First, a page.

Increasing Maxium Speed Limit Bad Move

You gotta drive 75 – or less.

State Department of Transportation officials in Texas recently announced that they plan to suggest increasing the maximum speed limit on parts of Interstates 10 and Interstate 20 from 75 mph to 80 mph in 10 West Texas counties.

Just last year, the state Legislature passed language that enabled motorists to drive 75 mph on those highways. On a federal level, it has been more than 55 mph since the mid 1990s.

Things have continued to change in that regard during the course of the last 25-30 years.

I remember the dashboard in my parents’ maroon and orange mid-1980s Chevrolet Chevette had a noticeable number in its circular casing. The numeral was a light orange and it was vastly over sized compared to the others.

It read, 55 mph. And the tiny economy car was not unique – not by a long shot.

Carter-era automobiles were characteristically manufactured with with a dashboard containing speedometer gages sought to remind motorists of the national maximum speed limit.

During the Carter administration, and certainly during the ensuing Reagan years, there were primarily two focal points in terms of motor vehicle use – fuel economy and, with it, safety.

America was plagued with damaging fuel costs, and it included gasoline.

“By the mid-1980s, rational consumer reaction to high prices – home insulation, fuel-efficient appliances and lighter cars – had actually solved the energy crisis. We had OPEC on the run. In July 1986, oil plunged to $7 a barrel,” as explained in a New York Daily News article dated May 2004.

Just consider the problems with crude oil flirting around (and more than at times) the $70 per barrel mark. Gasoline prices have shot through the roof (between $2.85 to $2.90 for unleaded grade as of the week of May 21). The trend has been headed in that direction last couple of years and, significantly so, in the last year. One year ago, the national average was $2.11.

According to, the average price for a gallon of low grade gasoline was $2.77 per gallon in Texas.

And the U.S. Department of Energy has said that gas mileage decreases considerably at more than 60 mph. Can you afford that? As Americans with drastically increased fuel costs afford that?

Such a move “will have a perverse reaction,” said Peter Iwanowicz, director of environmental health at American Lung Association. “Increasing the speed limit will increase fuel use.”

It would be an irresponsible move to increase the maximum speed limit to 80 mph on those West Texas county interstates.

Texas Department of Transportation recently said that the intention is to make the state’s interstate highway system safer by lawmakers successfully increasing the speed limit to 80 mph.

Safer. How, we ask?

Theoretically, motorists would be traveling at a more uniform speed, he said.

Again, how?

So, does that mean that motorists for some reason do not drive with more caution and regard for others when they drive into the western sunset at, say, 65 mph. So instead of motoring their 3,000-pound vehicles at 75 mph, they’ll be doing so at 80 – good thinking.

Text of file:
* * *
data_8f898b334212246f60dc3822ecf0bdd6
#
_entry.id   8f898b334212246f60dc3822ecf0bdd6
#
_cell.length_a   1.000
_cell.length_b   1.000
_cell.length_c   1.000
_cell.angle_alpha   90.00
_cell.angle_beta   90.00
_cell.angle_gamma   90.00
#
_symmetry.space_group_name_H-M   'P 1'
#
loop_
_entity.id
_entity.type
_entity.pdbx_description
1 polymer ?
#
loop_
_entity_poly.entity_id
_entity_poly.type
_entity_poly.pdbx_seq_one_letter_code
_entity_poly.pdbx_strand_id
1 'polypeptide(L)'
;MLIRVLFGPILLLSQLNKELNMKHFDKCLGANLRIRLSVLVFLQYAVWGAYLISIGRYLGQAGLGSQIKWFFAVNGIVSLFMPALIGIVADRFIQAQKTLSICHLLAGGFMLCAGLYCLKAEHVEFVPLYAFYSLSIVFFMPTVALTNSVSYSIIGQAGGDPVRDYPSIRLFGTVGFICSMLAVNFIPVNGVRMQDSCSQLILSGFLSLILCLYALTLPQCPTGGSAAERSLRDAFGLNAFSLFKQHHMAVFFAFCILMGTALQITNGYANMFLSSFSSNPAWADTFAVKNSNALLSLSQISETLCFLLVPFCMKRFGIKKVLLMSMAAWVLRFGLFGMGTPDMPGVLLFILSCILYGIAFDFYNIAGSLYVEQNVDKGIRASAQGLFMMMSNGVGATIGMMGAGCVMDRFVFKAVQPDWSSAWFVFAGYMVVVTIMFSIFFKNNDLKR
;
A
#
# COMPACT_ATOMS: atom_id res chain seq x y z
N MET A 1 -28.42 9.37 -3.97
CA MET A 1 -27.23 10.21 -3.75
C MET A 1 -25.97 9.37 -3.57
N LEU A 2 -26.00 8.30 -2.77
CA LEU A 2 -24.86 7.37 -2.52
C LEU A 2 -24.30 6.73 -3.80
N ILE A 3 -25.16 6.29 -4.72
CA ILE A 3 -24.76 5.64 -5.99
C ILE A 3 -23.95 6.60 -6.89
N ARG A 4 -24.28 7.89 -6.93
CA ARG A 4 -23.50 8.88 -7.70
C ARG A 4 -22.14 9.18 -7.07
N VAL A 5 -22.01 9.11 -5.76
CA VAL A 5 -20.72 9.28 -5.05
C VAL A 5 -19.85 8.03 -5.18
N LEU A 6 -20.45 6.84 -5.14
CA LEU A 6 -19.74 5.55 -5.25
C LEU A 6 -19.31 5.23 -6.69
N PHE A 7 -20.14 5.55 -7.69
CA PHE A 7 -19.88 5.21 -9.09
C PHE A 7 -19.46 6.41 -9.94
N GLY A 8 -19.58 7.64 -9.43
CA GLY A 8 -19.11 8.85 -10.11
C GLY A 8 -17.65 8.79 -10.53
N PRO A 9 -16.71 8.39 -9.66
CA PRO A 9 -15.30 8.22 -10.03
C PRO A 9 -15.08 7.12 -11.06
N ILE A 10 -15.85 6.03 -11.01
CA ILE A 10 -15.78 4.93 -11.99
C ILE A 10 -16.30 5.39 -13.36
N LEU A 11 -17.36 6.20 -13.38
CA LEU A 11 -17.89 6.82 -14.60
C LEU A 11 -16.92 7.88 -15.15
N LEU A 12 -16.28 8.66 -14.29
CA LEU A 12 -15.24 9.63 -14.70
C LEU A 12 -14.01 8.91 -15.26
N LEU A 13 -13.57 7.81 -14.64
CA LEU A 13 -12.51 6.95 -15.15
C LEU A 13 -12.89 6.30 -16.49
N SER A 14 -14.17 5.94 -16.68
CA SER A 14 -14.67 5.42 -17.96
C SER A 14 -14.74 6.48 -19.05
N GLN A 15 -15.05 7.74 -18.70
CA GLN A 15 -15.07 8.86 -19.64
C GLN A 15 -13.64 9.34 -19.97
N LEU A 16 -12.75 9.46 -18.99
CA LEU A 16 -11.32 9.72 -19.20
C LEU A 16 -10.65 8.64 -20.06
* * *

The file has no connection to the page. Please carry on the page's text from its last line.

Of course not. The argument is senseless.

“Uh oh, I better drive the right way now that the 18-wheeler beside of me is probably doing the same.”

Motorists, Texas residents and otherwise, will undoubtedly drive their cars, trucks, SUVs and recreational vehicles in the same manner that they have been accustomed. They will not change their habits, good or bad, simply because the Lone Star State decided to increase the legal speed limit from 75 mph.

Some officials continue to use a logic that I fear will potentially endanger motorists.

Carlos Lopez is the director of traffic operations for the transportation department in Texas. He told the Associated Press recently that a survey of both Interstate 10 and Interstate 20 showed that 85 percent of drivers already speed to 79 mph.

In essence, he is leaving the people to decide when to let up on the pedal:

“If people begin to think that the number on the sign is unreasonable, then they won’t respect it,” Lopez said. “Just putting a lower number on the highway isn’t going to slow down traffic.”

Perhaps, after all, he his right.

But, putting a sign along the highway will push people to think – think about increasing costs of a ticket, for insurance premiums should they opt to break the speed limit whether it be 55 mph or the proposed 80 mph.

I know that there are many among the masses who contend that the stretch of highway in question if long, straight and boring, and can be navigated safely. Rather, unnecessary risks will be taken in increased measure because of it.

Increasing the maximum speed limit would be a careless decision, both economically and from a safety standpoint.

After all, in 1998 with fewer motorists using the interstate system than there is today, there were 3,576 traffic deaths in Texas alone – an increase of 1.9 percent over figures registered in 1997, according to the Texas Department of Public Safety.

The powers that be should think long and hard about what changing the laws could mean in the very near future.

Were lawmakers 25 years ago wrong when they successfully enacted legislation that required motorists to limit their speed to 55 mph or fewer?

They had their reasons, didn’t they?

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